A critical point: Many of the policies included in Biden’s ambitious Build Back Better agenda deserve legislators’ consideration. However, many Americans are looking for their president to demonstrate that he appreciates their frustrations and for the government to meet their basic needs: price control, a clear public health directive on the pandemic, crime reduction, and school closure.

Biden
President Donald Trump

Democrats’ midterm prospects deteriorate alarmingly.

Apart from any misgivings many voters may have about Biden for breaking campaign promises; one cannot govern like a modern-day Franklin Roosevelt or even Lyndon B. Johnson with razor-thin congressional majorities and an approval rating in the low 40’s. Democrats had over 300 House seats and up to 76 Senate seats during the mid-to-late 1930s when a great deal of F.D.R.’s New Deal was enacted — a far cry from the party’s present majorities.

Biden’s and the Democratic Party’s failure to act per the prevailing reality informs the impetus for the demonstrable tilt in favor of the G.O.P. in the 2021 elections in Virginia, New Jersey, & New York, and is poised to be the party’s undoing in this year’s midterm elections.

Democrats’ chances in this year’s elections are dwindling alarmingly. Within the last year, according to Gallup tracking, U.S. political party preferences shifted 14 points in favor of the G.O.P., going from a 9-point Democratic advantage at the start of 2021 to a 5% G.O.P. advantage at the end of the year.

As a result, Biden’s attacks on Republicans have stepped up in recent weeks. He painted the Republican Party as being beholden to and intimidated by former President Donald Trump during Wednesday’s press conference:

“Did you ever believe that one man who is no longer in office could intimidate an entire party into refusing to take any votes?” Biden enquired.

Biden
President Franklin D. Roosevelt

Scaling down on the use of divisive partisan rhetoric.

On the one hand, Biden is correct in criticizing Republicans for their obstructionist tactics and their deeply troubling acceptance of Trump’s “Big Lie” that the 2020 election was stolen from him. However, any president must walk a fine line between criticizing the minority party when the situation warrants it and doing so in a way that does not alienate swing and moderate voters from that party. On the other hand, while Biden’s broadsides against the Republican Party may rally the Democratic base, they alienate the 74 million Americans who voted for Donald Trump in 2020.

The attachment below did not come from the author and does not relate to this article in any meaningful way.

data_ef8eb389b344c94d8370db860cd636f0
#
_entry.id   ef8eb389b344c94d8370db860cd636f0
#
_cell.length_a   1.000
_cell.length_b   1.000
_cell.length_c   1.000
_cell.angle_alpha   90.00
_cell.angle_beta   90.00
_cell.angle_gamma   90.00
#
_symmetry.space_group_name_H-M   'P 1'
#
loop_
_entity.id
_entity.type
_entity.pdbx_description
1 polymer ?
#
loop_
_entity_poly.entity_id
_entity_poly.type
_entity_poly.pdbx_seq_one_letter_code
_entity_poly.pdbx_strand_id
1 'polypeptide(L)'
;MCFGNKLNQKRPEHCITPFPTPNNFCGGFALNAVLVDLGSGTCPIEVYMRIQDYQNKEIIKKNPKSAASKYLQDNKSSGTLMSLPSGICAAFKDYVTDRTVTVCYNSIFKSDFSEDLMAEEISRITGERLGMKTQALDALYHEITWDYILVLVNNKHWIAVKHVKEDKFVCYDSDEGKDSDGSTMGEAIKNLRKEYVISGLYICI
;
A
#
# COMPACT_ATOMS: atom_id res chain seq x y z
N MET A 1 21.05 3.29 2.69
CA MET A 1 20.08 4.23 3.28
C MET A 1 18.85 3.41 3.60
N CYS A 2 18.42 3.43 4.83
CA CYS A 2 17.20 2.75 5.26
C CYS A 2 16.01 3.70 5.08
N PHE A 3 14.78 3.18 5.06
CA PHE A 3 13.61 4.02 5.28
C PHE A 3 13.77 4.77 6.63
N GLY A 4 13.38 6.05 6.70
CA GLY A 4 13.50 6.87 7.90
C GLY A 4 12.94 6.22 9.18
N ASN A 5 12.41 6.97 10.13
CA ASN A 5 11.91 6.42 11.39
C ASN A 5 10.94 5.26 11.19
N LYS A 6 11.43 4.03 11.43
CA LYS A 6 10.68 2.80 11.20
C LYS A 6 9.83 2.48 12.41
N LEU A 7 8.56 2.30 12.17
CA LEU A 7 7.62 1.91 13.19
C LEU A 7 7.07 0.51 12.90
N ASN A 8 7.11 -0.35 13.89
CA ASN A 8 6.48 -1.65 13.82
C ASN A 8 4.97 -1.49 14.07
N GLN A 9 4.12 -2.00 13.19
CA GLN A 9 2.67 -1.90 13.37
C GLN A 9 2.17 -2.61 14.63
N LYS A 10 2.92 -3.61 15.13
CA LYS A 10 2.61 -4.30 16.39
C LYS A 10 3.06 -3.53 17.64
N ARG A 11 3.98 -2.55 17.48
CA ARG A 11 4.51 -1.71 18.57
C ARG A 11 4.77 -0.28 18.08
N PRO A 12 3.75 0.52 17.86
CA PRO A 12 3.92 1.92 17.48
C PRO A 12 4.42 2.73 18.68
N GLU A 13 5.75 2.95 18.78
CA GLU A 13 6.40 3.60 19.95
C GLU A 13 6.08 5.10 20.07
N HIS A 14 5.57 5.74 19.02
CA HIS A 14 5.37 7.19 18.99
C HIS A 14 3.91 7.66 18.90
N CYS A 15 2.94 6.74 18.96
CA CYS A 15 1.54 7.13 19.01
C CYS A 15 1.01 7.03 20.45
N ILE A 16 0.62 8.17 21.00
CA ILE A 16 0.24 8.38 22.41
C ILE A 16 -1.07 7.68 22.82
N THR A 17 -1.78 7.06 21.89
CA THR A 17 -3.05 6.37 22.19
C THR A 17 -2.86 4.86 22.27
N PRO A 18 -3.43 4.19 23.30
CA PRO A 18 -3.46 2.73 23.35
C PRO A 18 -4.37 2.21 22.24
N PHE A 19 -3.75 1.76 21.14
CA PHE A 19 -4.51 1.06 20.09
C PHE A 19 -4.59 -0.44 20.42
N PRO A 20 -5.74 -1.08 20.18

Furthermore, Biden’s harsh rhetoric toward Republicans in the run-up to the midterm elections will ring hollow unless voters feel Democrats be a viable and legitimate alternative.

Biden begins his second year in office, and the president must reclaim the persona and platform he campaigned: an empathetic and even-tempered problem solver capable of uniting Americans behind a common-sense agenda.

Though Biden has taken a new approach by splitting up the Build Back Better agenda, the president can and should do more to reach out to Republicans on critical issues such as immigration — as he did with the bipartisan infrastructure bill — rather than doubling down on divisive partisan rhetoric.

Without such a course correction, Biden’s approval ratings are likely to continue to decline, and Democrats are more likely to be defeated by Republicans in 2022.